Tuesday 22nd October

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Spent last weekend with my friend Alison, a former TV news anchor and current media training guru. We had a lovely lazy time eating too much – she makes mean toasted cheese – watching Broadcast News (1987 film classic), and talking about nothing very much. Slight hiccup with the technology (now referred to as the T-word) when neither of her DVD players functioned – Alison plugged and unplugged every possible connection without result, like trying to assemble IKEA kitchen fittings or a Damien Hurst installation – and we had to watch the movie on the laptop, but it was just as good if not quite as large. Since it’s about journalism and the politics behind the scenes in the newsroom it’s a favourite of hers, though we both found the ending slightly unsatisfactory. William Hurt and Holly Hunter both particularly brilliant.

The rest of the time was spent playing online Scrabble with a string of random opponents, Alison on her phone, me on her iPad. Unfortunately, I become instantly addicted as soon as I start. I’m killer competitive, something I usually keep to myself, but Scrabble brings out all my worst instincts. We were playing sixteen or seventeen games at once, putting words down fast, within minutes – sometimes seconds – of the competition, starting a new game every time we got bored. After twenty-four hours, Alison’s placing had gone from tenth to third (that’s against all the other players anywhere in the world!), one of our opponents had committed suicide, and I was throwing seven-letter words at the board crying: ‘Take that, you fucker!’ and similar. I get aggressive/compulsive – it makes me understand how people become addicted to gaming if not gambling, though I’d probably play Scrabble for money if the chance offered. But it’s the game that grabs you, the constant challenge. I daren’t download the app on my phone – I’d never do anything else!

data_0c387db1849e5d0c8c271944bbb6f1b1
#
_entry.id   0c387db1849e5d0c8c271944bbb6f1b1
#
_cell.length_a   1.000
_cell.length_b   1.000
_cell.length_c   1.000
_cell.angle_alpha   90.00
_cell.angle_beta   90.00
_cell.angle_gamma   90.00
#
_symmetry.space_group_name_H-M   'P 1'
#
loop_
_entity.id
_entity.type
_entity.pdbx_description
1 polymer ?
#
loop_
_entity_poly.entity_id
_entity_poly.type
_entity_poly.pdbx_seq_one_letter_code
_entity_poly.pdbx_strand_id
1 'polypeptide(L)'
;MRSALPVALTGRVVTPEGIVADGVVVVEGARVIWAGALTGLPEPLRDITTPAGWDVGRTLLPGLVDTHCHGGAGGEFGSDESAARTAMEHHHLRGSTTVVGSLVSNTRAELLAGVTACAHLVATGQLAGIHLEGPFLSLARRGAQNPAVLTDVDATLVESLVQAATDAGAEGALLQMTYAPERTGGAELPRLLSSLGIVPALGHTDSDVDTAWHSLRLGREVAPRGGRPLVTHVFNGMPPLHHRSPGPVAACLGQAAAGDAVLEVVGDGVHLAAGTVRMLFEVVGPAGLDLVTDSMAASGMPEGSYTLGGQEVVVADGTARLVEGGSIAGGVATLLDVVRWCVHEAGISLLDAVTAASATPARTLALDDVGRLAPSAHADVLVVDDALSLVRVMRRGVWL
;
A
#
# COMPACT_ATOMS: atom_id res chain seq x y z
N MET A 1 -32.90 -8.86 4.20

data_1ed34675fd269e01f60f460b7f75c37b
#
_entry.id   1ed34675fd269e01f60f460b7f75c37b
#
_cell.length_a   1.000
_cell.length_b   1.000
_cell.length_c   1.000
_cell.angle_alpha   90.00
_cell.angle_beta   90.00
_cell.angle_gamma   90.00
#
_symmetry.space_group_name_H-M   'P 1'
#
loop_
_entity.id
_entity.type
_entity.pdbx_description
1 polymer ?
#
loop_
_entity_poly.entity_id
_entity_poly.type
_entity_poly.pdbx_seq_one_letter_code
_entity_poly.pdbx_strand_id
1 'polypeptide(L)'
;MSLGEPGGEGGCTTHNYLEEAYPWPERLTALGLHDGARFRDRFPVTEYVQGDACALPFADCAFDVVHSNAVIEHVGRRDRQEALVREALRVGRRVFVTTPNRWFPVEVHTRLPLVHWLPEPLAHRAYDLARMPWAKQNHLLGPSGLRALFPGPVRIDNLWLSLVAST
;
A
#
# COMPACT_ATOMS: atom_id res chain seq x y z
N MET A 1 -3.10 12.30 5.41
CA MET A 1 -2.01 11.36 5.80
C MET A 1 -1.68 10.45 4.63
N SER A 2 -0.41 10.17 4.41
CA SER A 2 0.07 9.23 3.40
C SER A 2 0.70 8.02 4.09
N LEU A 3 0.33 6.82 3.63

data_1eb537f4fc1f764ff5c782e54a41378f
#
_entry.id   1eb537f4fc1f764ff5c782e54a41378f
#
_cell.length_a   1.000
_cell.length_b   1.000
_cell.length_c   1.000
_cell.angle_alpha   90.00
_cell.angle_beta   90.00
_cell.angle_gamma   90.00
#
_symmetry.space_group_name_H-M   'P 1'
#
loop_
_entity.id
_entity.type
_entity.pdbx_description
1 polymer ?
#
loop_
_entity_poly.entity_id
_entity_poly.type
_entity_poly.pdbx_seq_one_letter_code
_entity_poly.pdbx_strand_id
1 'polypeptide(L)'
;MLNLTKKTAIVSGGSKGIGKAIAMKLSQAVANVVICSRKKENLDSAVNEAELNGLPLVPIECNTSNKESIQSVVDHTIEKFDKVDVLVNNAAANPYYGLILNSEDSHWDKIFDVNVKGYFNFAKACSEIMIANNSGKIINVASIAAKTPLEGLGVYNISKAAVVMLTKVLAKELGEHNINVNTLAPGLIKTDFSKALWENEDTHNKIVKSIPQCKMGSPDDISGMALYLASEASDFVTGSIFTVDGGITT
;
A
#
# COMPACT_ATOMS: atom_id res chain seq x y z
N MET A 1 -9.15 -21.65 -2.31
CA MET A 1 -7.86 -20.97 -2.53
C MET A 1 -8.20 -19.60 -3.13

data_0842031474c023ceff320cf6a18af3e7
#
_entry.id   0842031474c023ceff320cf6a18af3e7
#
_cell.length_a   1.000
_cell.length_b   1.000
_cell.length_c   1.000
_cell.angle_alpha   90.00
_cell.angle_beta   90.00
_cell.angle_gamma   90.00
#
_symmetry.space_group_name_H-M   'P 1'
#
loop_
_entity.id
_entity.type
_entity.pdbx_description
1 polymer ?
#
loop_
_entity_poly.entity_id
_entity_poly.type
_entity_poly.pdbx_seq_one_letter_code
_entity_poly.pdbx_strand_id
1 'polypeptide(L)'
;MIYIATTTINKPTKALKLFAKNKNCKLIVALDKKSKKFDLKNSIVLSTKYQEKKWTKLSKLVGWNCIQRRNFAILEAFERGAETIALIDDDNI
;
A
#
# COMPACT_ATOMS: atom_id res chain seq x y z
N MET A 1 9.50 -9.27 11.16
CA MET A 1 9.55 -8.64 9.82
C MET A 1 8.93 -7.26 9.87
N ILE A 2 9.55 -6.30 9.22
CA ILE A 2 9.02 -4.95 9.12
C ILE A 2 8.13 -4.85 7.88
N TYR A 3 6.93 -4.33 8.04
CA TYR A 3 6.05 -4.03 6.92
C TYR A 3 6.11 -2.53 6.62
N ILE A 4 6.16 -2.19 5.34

At least it proves my brain’s working normally (well, normally for me) after the double dose of anaesthetic, which I’m told stays in your system for six months to a year and can make you really weird. Last month I did something particularly scatty, so dumb it was scary, but if I can still wipe the floor with the opposition at Scrabble I feel my leetle grey cells are getting back on track. When I find the body in the Groucho – forget the library, that’s one I’ve always wanted to try – I should be able to work out who the murderer is…

After a sumptuous birthday dinner in a private dining room for his ex-lovers, secret enemies, open enemies, and anyone who stands to inherit (why do potential victims always give these parties?), Stephen Fry’s body is discovered sprawled on the snooker table, naked except for a pair of Noel Coward’s underpants, stabbed to the heart with a personalised steak knife belonging to Gordon Ramsey. Beside him, a glass with the trace elements of an Espresso Martini, a rare poison which can only be distilled from a Serge Lutyens limited edition shampoo, and the DNA of an unknown royal. And written on his chest in congealed béchamel is the word SMARTASS…

Everyone who has ever appeared on QI is promptly arrested.

More later.

Footnote: I just switched to BBC News 24 for a catch up. The most-watched list runs as follows: Second sea serpent found in US – Cat helps dog – Alligator locked out of supermarket (!!!) – Shark steals swordfish from fisherman – Obama dials out for pizza…